All miniature electronic devices operate off batteries. Some of them need higher than the standard battery voltages to operate efficiently. If the battery of that specific voltage is unavailable, we are forced to connect additional cells in series to step up the DC voltage. Thus, the true meaning of miniaturisation is lost. A simple way to overcome this problem is to employ a voltage doubler, if the device under consideration can operate at a small current.
Here we present a low power voltage doubler circuit that can be readily used with devices that demand higher voltage than that of a standard battery but low operating current to work with. The circuit is quite simple as it uses only a few components. Yet, the output efficiency is 75 to 85 per cent along its operating voltage range. The available battery voltage is almost doubled at the output of the circuit.
Voltage doubler circuit
Here IC1 is wired as an astable multivibrator to generate rectangular pulses at around 10 kHz. This frequency and duty cycle of the pulses can be varied using preset VR1. The pulses are applied to switching transistors T1 and T2 for driving the output section, which is configured as a voltage-doubling circuit. The doubled voltage is available across capacitor C5.
During each cycle of the pulse occurance, the high level drives T1 into its saturation, keeping transistor T2 cut off. So transistor T1 charges capacitor C4 via the path formed by diodes D2 and D1 to a voltage level slightly lesser than the supply. But during the low period of the pulse, transistor T1 is cut off while transistor T2 is driven into saturation. Now, transistor T2 raises the charge on the negative pole of capacitor C4 by another step equal to the supply voltage. Therefore an equal amount of charging is built up on capacitor C5 via diode D3. This doubling action increases the total voltage across capacitor C5 to almost double the input voltage. If the output of the pulse generator is maintained with a high enough amplitude and frequency, the output voltage and current remain constant and cater to the needs of the load.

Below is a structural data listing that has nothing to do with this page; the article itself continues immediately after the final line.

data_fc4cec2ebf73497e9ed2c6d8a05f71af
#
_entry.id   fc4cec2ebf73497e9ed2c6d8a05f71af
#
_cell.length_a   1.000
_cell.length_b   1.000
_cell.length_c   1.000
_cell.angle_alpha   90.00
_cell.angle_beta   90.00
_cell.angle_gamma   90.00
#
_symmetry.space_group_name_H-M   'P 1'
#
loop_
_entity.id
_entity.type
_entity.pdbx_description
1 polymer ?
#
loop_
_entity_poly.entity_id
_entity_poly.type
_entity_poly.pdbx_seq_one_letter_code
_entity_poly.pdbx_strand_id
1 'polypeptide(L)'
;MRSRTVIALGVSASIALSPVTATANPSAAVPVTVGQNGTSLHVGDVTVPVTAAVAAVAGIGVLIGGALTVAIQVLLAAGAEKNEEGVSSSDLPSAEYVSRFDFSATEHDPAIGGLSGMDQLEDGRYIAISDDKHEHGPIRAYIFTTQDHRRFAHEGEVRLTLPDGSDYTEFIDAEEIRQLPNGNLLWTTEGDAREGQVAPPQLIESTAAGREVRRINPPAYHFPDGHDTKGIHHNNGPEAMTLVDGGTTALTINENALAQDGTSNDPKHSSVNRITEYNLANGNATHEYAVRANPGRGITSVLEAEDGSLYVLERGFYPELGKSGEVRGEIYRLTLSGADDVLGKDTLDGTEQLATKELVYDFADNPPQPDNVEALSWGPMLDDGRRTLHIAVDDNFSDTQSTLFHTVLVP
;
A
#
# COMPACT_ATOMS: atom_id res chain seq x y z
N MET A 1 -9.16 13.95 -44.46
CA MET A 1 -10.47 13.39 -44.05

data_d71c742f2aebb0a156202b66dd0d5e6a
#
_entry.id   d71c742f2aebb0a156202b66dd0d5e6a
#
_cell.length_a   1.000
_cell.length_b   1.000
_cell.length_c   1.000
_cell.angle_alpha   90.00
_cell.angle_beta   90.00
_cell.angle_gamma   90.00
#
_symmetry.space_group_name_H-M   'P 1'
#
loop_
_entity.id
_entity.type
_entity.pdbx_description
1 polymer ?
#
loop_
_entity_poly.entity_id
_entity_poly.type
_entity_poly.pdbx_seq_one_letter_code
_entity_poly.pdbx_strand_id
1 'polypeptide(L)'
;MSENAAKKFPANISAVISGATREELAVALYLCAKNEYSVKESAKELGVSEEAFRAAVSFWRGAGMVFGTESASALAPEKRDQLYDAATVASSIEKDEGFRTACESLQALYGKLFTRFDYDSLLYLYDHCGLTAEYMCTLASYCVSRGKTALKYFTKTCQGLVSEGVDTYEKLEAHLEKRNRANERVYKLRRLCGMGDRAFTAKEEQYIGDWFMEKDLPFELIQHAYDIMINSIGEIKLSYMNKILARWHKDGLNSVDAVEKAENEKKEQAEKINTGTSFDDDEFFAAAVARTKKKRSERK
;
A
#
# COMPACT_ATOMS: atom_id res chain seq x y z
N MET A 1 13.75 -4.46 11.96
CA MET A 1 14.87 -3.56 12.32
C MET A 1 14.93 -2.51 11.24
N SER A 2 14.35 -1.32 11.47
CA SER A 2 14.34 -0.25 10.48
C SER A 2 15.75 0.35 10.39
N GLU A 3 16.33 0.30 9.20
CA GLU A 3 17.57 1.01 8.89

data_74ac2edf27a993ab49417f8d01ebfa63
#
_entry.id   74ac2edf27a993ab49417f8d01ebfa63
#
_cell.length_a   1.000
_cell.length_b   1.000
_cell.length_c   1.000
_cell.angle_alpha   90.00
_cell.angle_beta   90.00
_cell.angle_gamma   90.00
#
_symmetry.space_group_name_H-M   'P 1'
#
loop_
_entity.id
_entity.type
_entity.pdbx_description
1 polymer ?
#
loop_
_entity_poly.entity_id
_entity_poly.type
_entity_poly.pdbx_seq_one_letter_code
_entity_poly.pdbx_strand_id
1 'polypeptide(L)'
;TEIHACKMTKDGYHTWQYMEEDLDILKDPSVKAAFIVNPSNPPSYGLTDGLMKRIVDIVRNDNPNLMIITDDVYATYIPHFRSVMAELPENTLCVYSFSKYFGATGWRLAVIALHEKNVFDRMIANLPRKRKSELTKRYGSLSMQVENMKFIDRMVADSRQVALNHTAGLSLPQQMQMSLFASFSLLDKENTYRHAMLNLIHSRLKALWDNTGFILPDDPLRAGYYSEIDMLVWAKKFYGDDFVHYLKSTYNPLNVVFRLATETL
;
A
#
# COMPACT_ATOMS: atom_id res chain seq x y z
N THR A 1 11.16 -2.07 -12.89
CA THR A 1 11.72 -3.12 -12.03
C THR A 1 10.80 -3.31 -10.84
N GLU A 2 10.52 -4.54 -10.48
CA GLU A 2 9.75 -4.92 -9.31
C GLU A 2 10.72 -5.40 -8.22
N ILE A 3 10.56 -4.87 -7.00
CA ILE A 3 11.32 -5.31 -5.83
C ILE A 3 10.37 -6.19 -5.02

Even with the half-wave function, this circuit is almost free of ripple voltage. If the connected load doesn’t require a high current, the efficiency can be expected in the upper 90 per cent ranges. Since the input voltage is doubled, the current drain from the input power supply is also doubled at the input but halved at the output.
One point of caution is that if the multivibrator’s frequency is fairly high, the output may suffer with the interference imposed over the DC voltage. In this case, the frequency must be set favourably by trials and actual load connection procedure.
This tiny circuit can be assembled on the general-purpose PCB. If all of the components are surface-mount type, the whole module can be genuinely miniaturised.
EFY Lab note: During testing with input of 8V and 1.25mA load current the output voltage was found to be around 13V.